Captchas, those annoying “prove you’re not a robot” tests that many websites require to show you belong there, are something that have no analogue in the pre-digital age, or at least none that I can think of. I don’t ever recall trying to enter, say, my gym back in the 90’s and having someone (likely … Continue reading “I’m thinking you don’t belong here”
It's always good to address people by their first name in a conversation, as it makes them feel seen and builds a connection. But it can be overdone, and cross a line if not used with care. For instance, the following statement is an example of a positive use of a first name: "Have a … Continue reading Workplace Communication Tip #87
Never underestimate the power of using the word “Folks” in your workplace communication.
Like most of you, I am often besieged while browsing the web by those click-bait article titles that I know are misleading, yet I can't help clicking.
Perhaps I’m alone, but I am very thankful that Abraham Lincoln's seminal speech at Gettysburg did not have to be delivered remotely.
It's not untrue, as this blog did ALMOST hit a record number of views yesterday! However, that number was 76, which is admittedly low compared to other sites and blogs.
I’m pretty sure the person who created the “Do Not Reply” email, those message addenda which tell you that no one will pay any attention to your return communication, was a parent.
We were living on the outskirts of technological advance and we were excited and contented and honored to be part of The Future!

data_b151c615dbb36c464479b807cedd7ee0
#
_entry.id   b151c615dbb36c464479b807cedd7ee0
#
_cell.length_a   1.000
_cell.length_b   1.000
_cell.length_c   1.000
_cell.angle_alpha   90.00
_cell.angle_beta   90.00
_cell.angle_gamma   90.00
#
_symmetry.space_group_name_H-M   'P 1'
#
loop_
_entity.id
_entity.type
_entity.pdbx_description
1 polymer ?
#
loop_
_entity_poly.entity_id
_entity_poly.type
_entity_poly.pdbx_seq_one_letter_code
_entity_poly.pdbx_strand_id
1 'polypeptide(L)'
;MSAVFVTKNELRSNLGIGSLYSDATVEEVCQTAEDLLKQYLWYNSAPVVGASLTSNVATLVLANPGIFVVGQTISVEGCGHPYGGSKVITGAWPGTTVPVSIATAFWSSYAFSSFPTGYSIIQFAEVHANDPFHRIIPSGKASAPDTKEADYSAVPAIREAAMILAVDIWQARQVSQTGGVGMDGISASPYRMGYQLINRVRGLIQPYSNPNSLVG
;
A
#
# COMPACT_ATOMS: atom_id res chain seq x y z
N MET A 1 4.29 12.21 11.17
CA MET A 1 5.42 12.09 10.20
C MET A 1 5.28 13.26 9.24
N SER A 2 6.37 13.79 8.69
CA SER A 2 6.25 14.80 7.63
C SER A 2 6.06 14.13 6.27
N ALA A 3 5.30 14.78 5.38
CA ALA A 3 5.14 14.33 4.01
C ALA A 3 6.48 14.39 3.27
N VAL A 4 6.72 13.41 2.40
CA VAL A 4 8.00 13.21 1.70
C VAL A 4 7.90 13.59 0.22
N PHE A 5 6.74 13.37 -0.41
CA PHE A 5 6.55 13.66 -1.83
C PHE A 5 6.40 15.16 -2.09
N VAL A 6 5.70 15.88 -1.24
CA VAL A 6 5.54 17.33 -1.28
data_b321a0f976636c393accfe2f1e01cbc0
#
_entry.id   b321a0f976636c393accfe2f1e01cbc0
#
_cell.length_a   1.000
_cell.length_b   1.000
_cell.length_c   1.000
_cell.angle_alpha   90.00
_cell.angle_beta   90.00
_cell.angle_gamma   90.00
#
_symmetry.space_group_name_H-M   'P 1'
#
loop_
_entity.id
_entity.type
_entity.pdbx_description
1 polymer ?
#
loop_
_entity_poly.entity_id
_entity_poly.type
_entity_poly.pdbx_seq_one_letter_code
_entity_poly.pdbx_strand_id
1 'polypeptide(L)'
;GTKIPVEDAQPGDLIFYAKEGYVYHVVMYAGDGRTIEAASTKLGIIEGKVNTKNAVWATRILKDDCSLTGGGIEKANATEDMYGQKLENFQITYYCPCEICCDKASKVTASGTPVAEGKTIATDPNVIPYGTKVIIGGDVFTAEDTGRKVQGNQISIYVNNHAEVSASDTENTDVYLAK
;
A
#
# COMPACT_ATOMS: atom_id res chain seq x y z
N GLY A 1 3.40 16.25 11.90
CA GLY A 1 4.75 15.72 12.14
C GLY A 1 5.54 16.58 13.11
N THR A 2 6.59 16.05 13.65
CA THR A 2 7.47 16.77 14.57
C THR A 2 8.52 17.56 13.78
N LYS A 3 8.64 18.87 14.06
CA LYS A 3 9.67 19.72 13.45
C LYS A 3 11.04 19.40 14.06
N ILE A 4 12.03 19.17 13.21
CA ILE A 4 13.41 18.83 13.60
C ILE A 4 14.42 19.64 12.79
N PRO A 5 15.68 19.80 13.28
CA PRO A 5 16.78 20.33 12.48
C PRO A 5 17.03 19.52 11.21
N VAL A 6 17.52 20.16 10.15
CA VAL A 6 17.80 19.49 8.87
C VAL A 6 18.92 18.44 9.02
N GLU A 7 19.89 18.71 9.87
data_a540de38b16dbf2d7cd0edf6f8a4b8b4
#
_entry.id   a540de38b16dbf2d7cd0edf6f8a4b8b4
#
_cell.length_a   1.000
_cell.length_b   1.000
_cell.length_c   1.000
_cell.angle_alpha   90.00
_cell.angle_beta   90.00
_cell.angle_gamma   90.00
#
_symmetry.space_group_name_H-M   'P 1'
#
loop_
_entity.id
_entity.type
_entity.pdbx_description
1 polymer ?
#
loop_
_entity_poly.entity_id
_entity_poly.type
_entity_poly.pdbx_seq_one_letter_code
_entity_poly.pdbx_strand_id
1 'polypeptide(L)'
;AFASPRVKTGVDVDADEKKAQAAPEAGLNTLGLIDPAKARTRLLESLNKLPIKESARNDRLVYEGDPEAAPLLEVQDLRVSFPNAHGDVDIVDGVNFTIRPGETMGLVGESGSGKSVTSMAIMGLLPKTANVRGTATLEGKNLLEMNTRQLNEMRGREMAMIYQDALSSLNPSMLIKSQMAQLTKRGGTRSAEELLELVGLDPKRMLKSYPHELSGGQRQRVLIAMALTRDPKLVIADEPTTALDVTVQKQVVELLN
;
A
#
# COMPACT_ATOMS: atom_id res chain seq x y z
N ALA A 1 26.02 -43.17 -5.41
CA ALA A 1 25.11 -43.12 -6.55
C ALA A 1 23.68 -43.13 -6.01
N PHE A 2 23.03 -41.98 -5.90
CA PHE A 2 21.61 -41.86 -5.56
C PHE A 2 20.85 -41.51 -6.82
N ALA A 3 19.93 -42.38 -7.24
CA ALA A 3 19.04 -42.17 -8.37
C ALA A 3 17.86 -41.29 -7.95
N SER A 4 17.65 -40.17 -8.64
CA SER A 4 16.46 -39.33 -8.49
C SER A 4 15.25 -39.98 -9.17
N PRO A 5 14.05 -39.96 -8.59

My son uses the phrase "Guess what." approximately 1183 times a day. I don't know if that's typical, but I hope he outgrows it before he enters the workforce. I can imagine it will not be necessarily appreciated: Hey, Boss! Guess what. What? I ran those tests you asked for, and guess what. What? I … Continue reading Guess What
In which a common parent-child “conversation” is relayed, one which highlights the near-impossibility of achieving a base understanding when it comes to certain subjects, further solidifying a father’s status as “moron.” Or something.
In which the assertion that parents have a difficult time conversing in a normal human way is briefly dispelled.
The meeting request from the sales manager said that The Scientist was "cordially" invited to a work-related dinner later that week. While most would consider it a pleasant thing to be invited to ANY dinner, he supposed, and while the restaurant the company was springing for was fairly upscale (or so he had heard - he … Continue reading 9// Niceties
In which the case is made for the use of more precision in communicating the imprecise.
My kids argue nearly every morning over where they are going to sit in the van on the way to school. Needless to say, the conversations quickly turn irrational. I'm hoping they get over this before they enter the workaday world. I cannot imagine this being a productive practice in, say, an office environment: "Carl, … Continue reading I Never Get to Sit There!